For the second and third generation Bengalis, born in Pakistan, the conflict in Bangladesh does not hold much meaning. “We are more concerned with the problems that we face here in Pakistan,” said Mohammed Noor, a day labourer, whose parents belonged to Bangladesh. “We can’t apply for most of the jobs or vote because we don’t have an identity card and we are constantly harassed by the authorities here for being Bengalis.”

Published in The Express Tribune, April 3rd, 2013.

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Reader Comments (23)

  • Ammar
    Apr 3, 2013 - 1:30AM

    On the other hand, Brigadier (retd) Ayaz Peer Mohammed, also of Bengali origin views the protests as a sign of secularism and progress for the Bengali society in the long run. Supporters of the protests in Bangladesh have welcomed the conviction and called for a complete isolation of religious parties from politics. “I wish we had the guts to do the same thing over here,” he said.

    Well said Ayaz.

    Recommend

  • Syed Karim
    Apr 3, 2013 - 2:00AM

    During the last four elections, the opposition resorted to violence, shutdowns, and mayhem. This is the way the oppostion can show that the ruling party is weak and inept. Whoever controls the street wins the elections. The ruse worked every time and the opposition swept into power.

    The 1971 war crimes trials is being used an excuse.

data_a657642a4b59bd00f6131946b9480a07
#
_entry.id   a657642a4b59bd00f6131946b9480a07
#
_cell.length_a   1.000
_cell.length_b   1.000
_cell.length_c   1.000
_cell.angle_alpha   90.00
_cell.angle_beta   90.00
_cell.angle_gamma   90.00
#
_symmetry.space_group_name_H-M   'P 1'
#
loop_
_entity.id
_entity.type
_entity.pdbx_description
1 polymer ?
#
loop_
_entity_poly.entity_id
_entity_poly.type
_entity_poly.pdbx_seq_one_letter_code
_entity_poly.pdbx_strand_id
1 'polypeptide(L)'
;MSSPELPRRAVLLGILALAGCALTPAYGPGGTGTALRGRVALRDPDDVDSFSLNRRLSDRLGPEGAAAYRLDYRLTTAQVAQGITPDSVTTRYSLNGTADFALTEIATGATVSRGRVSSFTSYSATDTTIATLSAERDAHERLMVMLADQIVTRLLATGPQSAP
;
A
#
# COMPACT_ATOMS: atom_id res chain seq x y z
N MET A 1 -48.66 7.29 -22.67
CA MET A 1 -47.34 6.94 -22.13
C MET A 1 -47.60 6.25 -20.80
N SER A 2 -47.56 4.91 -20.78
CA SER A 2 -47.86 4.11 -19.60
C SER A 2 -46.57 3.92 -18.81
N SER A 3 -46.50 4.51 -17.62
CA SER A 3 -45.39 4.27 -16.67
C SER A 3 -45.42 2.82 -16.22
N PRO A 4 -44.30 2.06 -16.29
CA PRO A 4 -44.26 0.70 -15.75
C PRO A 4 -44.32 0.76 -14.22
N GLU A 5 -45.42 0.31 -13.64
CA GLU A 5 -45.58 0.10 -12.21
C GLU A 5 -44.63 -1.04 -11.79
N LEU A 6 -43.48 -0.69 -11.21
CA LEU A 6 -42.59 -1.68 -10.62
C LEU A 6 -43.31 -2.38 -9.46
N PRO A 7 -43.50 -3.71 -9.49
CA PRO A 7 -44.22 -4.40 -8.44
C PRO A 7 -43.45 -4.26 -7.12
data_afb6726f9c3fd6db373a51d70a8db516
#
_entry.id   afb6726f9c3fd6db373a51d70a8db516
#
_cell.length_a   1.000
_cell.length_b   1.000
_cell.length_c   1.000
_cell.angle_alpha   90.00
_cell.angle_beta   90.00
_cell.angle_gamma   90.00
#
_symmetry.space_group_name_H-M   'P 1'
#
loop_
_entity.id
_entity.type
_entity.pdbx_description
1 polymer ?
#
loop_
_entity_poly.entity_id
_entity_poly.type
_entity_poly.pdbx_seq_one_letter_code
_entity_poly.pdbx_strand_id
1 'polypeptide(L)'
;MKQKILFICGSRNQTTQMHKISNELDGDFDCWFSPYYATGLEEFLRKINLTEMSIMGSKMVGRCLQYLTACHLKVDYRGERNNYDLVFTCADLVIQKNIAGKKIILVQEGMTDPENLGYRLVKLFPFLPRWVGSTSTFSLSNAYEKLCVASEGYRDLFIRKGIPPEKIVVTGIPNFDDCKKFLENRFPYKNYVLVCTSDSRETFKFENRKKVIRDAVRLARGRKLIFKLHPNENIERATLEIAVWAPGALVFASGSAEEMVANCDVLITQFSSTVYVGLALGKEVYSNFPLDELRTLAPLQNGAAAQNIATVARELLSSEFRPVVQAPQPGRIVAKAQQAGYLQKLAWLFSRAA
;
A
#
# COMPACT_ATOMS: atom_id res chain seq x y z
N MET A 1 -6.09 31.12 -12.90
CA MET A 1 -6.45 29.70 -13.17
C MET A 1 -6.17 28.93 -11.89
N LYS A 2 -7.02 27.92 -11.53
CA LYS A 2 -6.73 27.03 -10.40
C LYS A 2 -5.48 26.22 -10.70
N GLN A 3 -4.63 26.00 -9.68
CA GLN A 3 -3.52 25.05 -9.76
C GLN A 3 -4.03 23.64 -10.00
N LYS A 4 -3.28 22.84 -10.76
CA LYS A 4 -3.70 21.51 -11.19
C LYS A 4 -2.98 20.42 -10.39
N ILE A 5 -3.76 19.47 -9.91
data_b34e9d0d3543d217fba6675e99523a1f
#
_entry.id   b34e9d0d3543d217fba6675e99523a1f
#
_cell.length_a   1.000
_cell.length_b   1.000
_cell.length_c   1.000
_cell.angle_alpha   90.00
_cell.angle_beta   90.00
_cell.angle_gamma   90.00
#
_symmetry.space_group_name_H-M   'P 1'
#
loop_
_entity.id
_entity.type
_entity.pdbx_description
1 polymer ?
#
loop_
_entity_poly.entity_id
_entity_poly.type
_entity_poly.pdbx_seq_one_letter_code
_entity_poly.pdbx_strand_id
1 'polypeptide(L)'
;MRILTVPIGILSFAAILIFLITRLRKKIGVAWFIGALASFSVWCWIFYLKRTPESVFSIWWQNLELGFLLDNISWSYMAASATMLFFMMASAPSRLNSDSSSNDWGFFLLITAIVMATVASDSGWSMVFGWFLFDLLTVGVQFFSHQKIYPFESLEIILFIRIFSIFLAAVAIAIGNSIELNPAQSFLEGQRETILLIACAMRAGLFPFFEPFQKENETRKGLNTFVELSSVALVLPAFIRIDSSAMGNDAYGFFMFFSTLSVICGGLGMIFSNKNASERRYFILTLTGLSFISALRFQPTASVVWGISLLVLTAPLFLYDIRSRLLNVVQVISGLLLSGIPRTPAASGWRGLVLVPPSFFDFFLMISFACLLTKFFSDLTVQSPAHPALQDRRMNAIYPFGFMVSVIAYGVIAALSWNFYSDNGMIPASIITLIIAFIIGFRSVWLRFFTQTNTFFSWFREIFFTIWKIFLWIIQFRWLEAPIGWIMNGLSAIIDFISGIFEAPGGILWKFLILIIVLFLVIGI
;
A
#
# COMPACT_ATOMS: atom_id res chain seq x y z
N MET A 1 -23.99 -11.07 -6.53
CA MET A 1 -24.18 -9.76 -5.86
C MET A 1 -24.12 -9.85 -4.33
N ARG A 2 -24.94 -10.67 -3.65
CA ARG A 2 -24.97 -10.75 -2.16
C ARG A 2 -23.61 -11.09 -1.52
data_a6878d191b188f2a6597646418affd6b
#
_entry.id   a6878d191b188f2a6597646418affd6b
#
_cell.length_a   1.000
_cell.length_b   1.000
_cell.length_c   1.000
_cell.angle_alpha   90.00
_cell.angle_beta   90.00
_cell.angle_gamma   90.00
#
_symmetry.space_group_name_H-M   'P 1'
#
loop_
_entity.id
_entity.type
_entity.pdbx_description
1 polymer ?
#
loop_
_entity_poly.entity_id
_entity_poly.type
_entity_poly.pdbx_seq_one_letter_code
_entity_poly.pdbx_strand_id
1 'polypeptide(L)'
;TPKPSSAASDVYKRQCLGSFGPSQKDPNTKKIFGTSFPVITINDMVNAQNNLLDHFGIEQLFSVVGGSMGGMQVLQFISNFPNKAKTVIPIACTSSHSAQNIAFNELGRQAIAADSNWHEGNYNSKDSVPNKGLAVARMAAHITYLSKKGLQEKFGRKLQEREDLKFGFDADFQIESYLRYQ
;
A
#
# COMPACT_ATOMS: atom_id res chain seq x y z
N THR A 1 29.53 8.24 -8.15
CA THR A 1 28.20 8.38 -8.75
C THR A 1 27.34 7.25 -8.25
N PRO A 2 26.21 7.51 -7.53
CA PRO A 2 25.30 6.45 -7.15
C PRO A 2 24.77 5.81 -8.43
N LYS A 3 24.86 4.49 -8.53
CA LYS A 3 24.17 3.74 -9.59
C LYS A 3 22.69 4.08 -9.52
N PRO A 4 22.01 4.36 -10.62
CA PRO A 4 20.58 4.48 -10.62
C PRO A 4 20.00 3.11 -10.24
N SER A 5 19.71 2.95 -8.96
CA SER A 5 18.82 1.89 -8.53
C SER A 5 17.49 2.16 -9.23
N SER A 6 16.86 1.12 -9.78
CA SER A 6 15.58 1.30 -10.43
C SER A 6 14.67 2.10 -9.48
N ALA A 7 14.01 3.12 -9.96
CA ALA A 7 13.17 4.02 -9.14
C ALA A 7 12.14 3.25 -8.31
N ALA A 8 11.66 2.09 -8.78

In South Asia, democracy is a facade; what prevails there is ‘pandacracy’ (elections and thug power).

    Recommend

  • Rafi Ka Deewana
    Apr 3, 2013 - 5:04AM

    @Syed Karim: “In South Asia, democracy is a facade; what prevails there is ‘pandacracy’ ”

    It is a facade because we don’t give it an opportunity to thrive. Our patience level is low. Democracy has to mature, but no one gives it a chance. India is a good example where democracy is maturing slowly and slowly. Bangladesh is on the same route. Pakistan has the least patience.

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  • Fedup Pakistani
    Apr 3, 2013 - 7:06AM

    Bengalis stuck in Pakistan should seek refuge in India….when Pakistan cannot take care of its Muslims, then let alone the other communities….

    Recommend

  • Apr 3, 2013 - 7:12AM

    Soon after his speech, at around 12:30pm, a white microbus, parked east
    of the BNP headquarters near Gazi Tower, was set on fire. An ATN News OB
    van and another private car were also set ablaze.

    BNP leaders Fakhrul and Abdullah Al Noman hurried into the office and sealed the gates, Suman Mahmud reported.

    ATN News Correspondent Touhid Hassan told bdnews24.com that media persons rushed to the scene on seeing the microbus in flames.

    Mohammad Solaiman was lying beside the van with burn injuries, Touhid said.

    Three
    youths poured inflammable liquids and set the van on fire, he said
    citing Solaiman. The driver could barely make it out of the van

    Recommend

  • Apr 3, 2013 - 8:00AM

    @Syed Karim:

    “In South Asia, democracy is a facade; what prevails there is ‘pandacracy’ (elections and thug power).”

    I hate it when Pakistanis use South Asia to describe their own country. India is 80% of South Asia. India is Democratic and Progressive.

    Don’t include India in your generalisations, which rather refer to the Muslim world, than South Asia.

    In South Asia, India, Sri Lanka and Bangladesh are Democracies, with actual civilian supremacy. We all are nothing like Pakistan.

    Pakistan has more to do with the Muslim world and/or the Arab world than South Asia. Most Muslim countries are seeing calls for Sharia and whatnot, same as Pakistan.

    Recommend

  • Saif Imtyiaz
    Apr 3, 2013 - 8:14AM

    The Muslim Bengali’s are back after a long sleep of over 40 years, they are going to be the ones who change the face of South Asia again.